The authors have no funding, financial relationships, or conflicts of interest to disclose.
Version of Record online: 6 SEP 2011
Copyright © 2011 The American Laryngological, Rhinological, and Otological Society, Inc.
Volume 121, Issue 10, pages 2256–2261, October 2011
How to Cite
Lee, G. S., Zhou, G., Poe, D., Kenna, M., Amin, M., Ohlms, L. and Gopen, Q. (2011), Clinical experience in diagnosis and management of superior semicircular canal dehiscence in children. The Laryngoscope, 121: 2256–2261. doi: 10.1002/lary.22134
This study was presented at the Combined Otolaryngological Spring Meeting, American Otological Society, Las Vegas, Nevada, April 28 – May 2, 2010.
- Issue online: 21 SEP 2011
- Version of Record online: 6 SEP 2011
- Manuscript Accepted: 3 MAY 2011
- Manuscript Revised: 26 APR 2011
- Manuscript Received: 14 DEC 2010
- Semicircular canal dehiscence;
- pediatric hearing loss;
- vestibular dysfunction;
- VEMP testing;
- Level of Evidence: 4
To identify clinical characteristics of pediatric superior semicircular canal dehiscence (SSCD) and explore suitable options of management.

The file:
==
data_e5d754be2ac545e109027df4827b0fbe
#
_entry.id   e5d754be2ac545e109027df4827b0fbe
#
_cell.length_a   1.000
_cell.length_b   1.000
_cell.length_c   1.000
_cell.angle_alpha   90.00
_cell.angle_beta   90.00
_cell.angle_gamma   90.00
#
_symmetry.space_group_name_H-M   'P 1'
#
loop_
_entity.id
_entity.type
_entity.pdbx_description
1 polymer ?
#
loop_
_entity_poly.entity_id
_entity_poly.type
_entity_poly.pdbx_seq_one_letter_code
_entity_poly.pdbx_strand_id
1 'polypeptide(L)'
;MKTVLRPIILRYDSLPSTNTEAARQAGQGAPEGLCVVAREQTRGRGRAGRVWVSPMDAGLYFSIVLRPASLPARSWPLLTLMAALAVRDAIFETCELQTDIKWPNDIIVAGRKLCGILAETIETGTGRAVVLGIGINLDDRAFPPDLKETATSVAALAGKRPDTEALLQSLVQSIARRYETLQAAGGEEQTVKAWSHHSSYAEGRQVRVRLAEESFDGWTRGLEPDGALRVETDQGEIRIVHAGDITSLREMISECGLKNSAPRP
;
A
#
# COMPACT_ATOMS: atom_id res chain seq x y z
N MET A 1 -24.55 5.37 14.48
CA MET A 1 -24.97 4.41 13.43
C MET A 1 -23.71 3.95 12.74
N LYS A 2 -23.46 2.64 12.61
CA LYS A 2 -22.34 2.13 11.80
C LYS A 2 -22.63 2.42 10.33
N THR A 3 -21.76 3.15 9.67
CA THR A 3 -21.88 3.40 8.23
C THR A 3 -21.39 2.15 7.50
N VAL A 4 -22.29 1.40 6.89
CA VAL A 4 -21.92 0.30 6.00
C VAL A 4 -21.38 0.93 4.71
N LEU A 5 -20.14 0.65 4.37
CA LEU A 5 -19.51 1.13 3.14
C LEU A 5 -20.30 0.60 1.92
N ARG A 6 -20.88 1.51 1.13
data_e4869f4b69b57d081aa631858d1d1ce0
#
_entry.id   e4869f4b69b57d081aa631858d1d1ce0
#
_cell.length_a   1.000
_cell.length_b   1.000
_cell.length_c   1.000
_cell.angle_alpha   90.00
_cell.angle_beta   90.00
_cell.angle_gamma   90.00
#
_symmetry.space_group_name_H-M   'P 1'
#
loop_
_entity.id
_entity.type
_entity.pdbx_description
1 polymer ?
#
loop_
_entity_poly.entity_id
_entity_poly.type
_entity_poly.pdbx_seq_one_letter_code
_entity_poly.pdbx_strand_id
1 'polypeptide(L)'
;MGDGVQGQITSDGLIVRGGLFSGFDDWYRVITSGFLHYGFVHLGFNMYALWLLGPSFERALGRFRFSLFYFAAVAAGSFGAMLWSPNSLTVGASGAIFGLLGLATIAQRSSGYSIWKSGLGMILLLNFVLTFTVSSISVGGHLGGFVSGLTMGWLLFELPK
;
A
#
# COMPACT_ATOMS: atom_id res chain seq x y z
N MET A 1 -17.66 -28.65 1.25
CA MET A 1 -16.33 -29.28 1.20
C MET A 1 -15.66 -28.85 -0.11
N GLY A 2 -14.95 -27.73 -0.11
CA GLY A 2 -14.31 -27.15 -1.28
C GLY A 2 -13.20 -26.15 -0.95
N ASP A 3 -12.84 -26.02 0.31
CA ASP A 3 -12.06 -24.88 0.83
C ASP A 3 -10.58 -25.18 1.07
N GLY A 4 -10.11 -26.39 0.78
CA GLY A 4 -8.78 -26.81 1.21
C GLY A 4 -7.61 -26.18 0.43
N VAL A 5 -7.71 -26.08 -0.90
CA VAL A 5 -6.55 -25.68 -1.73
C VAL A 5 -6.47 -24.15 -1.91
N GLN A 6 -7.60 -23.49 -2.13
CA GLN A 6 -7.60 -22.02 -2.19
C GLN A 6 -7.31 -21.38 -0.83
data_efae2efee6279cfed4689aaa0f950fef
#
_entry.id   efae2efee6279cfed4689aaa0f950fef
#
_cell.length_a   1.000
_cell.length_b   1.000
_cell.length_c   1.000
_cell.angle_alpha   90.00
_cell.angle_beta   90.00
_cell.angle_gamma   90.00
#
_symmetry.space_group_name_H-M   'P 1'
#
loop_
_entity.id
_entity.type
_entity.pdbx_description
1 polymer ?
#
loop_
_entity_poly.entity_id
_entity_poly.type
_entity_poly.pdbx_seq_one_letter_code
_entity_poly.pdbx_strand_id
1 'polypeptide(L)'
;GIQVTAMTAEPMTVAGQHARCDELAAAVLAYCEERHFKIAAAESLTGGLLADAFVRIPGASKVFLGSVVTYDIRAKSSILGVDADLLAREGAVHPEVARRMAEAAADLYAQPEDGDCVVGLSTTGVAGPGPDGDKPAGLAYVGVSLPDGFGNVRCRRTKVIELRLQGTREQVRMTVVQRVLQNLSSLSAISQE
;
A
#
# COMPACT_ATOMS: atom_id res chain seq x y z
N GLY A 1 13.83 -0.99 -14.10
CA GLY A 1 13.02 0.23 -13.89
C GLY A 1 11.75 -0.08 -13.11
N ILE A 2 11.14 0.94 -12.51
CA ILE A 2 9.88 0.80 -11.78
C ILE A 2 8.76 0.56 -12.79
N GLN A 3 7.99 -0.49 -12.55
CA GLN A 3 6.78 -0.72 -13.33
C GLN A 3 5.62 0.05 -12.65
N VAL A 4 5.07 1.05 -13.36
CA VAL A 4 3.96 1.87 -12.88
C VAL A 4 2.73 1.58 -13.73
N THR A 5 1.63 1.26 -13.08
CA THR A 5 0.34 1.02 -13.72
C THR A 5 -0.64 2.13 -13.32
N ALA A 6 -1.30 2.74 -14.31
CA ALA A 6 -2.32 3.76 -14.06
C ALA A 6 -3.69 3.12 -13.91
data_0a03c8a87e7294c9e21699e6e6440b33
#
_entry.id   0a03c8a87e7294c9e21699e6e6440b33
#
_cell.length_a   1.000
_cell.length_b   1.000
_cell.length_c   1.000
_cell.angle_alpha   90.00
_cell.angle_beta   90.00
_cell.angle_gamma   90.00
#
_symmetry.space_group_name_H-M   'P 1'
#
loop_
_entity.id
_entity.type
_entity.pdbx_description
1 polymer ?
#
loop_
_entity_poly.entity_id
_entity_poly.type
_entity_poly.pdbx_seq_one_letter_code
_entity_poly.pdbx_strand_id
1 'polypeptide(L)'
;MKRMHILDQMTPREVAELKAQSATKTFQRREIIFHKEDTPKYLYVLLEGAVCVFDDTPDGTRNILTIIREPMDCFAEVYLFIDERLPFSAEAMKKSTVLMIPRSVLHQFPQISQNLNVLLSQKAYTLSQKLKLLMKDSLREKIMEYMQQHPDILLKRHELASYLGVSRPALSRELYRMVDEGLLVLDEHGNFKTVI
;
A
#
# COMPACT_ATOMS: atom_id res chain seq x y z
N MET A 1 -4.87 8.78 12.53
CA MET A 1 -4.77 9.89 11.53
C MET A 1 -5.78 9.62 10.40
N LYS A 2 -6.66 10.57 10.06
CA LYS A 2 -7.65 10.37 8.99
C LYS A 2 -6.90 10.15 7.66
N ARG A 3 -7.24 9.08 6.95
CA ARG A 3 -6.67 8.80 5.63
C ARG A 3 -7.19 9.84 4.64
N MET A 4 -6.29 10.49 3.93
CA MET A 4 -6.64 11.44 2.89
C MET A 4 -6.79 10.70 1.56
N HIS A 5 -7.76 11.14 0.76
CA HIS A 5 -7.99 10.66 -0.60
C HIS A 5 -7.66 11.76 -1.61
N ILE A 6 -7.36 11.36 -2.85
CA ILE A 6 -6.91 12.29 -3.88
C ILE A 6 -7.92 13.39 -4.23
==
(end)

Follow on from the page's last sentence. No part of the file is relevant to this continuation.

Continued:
The study comprised 10 patients with auditory and/or vestibular symptoms suspicious for SSCD. One patient pursued care at another institution, and two did not return for follow-up. Subsequently, seven patients (11 ears, 6 females and 1 male, aged 5–11 years) were included. Patients were evaluated using high-resolution temporal bone computed tomography. Those suspected of having SSCD underwent vestibular evoked myogenic potential testing for confirmation in addition to routine audiologic tests.
All seven patients had auditory and/or vestibular impairment. Auditory symptoms included autophony, tinnitus, and conductive or mixed hearing loss. Bone conduction responses were occasionally better than 0 dB HL. Vestibular dysfunction included vertigo, often in response to loud noises, and chronic disequilibrium. One patient underwent surgical repair for disabling vestibular symptoms with dramatic improvement in both auditory and vestibular symptoms postoperatively. The remaining six were closely monitored with routine exams.
In contrast to adults, children with SSCD usually present with auditory symptoms first, although they share some similarities with adults in clinical manifestations of SSCD. Our study shows that SSCD syndrome, a well-accepted clinical entity, exists in the pediatric population. Conservative management is preferred for children with SSCD; nevertheless, surgical intervention is necessary for those with disabling vestibular symptoms. To date, this is the first clinical case series of symptomatic pediatric patients with SSCD.